If the Patriots want to keep the duo together for the next few years, it will be pricey.
Gronkowski is under contract through 2019, and while he's not the highest-paid tight end in the league, he is among them, with a contract that has an average annual value of $9 million. If Bennett continues to play at this level, he'll command a hefty price tag of his own, even at 30 years old and entering his 10th NFL season in 2017.
Panthers tight end Greg Olsen signed a three-year, $22.5 million extension with $12 million guaranteed and an average annual value of $7.5 million during the 2015 offseason, just before his 30th birthday. Given their similarities in age and durability -- Olsen has missed just two games in his career, while Bennett has missed only nine -- that could be the kind of deal Bennett is considering come season's end.
It's hard to imagine that his imagination hasn't flirted with the idea of what his next contract will look like, but Bennett insists that's the case. He's focused on the good thing he has going in New England, taking a day-by-day approach that his coach has preached since long before Bennett arrived.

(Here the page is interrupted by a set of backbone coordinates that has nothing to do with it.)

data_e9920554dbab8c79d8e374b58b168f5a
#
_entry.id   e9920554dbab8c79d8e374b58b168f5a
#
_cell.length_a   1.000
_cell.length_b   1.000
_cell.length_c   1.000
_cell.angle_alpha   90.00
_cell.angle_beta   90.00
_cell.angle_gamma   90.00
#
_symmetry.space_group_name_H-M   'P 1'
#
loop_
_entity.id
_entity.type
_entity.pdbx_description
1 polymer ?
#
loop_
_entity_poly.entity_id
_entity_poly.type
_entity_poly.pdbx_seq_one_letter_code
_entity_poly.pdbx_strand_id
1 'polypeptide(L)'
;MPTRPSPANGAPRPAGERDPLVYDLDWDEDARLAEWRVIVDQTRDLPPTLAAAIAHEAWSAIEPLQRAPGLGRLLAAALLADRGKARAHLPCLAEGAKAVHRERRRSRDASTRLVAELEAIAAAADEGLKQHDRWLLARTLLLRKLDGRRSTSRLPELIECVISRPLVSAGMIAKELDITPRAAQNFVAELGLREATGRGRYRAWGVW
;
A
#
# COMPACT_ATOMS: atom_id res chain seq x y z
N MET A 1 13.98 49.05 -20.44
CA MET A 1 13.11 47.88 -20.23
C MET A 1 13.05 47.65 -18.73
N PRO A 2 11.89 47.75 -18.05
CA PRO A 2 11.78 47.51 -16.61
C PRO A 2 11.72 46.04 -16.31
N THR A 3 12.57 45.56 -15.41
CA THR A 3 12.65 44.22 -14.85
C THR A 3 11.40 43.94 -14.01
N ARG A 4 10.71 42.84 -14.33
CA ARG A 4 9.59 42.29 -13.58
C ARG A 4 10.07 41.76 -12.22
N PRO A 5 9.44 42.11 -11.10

"I think it's a little easier to have [that approach] in this environment than it is in other environments," he said. "I don't know why. It just felt that way just from the beginning. It's a good fit. Sometimes you put on a size 36 when you know you're a 38. But some jeans fit and some jeans it's like, 'Whoa! This s--- don't fit!'
"I'm not worried about it. I only play football because it's fun. I don't have to play football. This is just fun. I'm having a lot of fun. This is why I play the game, to have fun. I mean, you play to win, but s---, ultimately, what's a sport that's not fun? If you can't go out there with your bros, like growing up, and just play football like in high school or pick-up? That's fun. And I don't take that for granted because they don't come around as often as you think."
Indeed, for Bennett, New England has represented a unique opportunity in his career. He's in a system with a solid foundation that has given him a chance to showcase his unique talents. He's playing under a coaching staff that has provided him with a role, and he's in a place where expectations are well-defined. He's with a team that has allowed him to be himself off the field while helping him to open eyes on it.
There may be rainy moments for Bennett ahead. He admits they still come around from time to time. But, right now, with the Patriots, those seem to be few and far between.
"S---, I'm just watering my seeds now," he said. "I got a little bucket. I got a little kettle bucket thing. I'm watering with that right now."